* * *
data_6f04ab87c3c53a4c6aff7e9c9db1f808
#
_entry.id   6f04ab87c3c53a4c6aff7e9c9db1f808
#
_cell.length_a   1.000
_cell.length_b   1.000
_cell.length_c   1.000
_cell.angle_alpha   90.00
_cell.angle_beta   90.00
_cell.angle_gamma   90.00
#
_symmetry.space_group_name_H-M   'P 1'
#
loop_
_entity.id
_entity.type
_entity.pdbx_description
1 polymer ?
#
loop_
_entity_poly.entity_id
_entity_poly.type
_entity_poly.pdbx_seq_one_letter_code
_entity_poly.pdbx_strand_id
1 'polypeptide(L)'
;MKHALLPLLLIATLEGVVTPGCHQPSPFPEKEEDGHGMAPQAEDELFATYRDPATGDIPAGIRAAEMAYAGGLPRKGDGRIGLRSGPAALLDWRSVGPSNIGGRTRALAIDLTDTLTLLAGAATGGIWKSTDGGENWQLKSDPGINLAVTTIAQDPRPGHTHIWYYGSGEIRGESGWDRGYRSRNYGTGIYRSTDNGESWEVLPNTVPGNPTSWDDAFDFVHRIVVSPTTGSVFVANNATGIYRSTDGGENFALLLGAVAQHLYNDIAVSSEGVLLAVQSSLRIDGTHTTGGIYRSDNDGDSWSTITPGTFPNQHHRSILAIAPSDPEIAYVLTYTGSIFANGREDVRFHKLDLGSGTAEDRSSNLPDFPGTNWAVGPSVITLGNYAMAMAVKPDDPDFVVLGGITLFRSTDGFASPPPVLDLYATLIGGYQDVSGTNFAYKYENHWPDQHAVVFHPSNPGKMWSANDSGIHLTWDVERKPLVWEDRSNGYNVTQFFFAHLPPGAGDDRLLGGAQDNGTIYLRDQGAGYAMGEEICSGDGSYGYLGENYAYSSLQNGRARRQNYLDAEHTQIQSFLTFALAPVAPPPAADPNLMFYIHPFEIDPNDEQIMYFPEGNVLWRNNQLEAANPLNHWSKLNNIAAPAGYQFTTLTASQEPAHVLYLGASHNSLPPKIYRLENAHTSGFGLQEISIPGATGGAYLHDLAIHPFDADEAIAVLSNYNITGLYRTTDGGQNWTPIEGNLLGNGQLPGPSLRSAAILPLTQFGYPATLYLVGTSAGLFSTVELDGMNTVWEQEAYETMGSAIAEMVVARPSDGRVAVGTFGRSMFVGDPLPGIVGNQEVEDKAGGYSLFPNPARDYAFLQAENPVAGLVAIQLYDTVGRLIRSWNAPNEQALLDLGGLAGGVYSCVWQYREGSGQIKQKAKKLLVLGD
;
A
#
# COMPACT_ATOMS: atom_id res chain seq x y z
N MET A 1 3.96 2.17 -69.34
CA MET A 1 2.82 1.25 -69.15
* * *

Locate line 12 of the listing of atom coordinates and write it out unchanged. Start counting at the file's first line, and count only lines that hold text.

_symmetry.space_group_name_H-M   'P 1'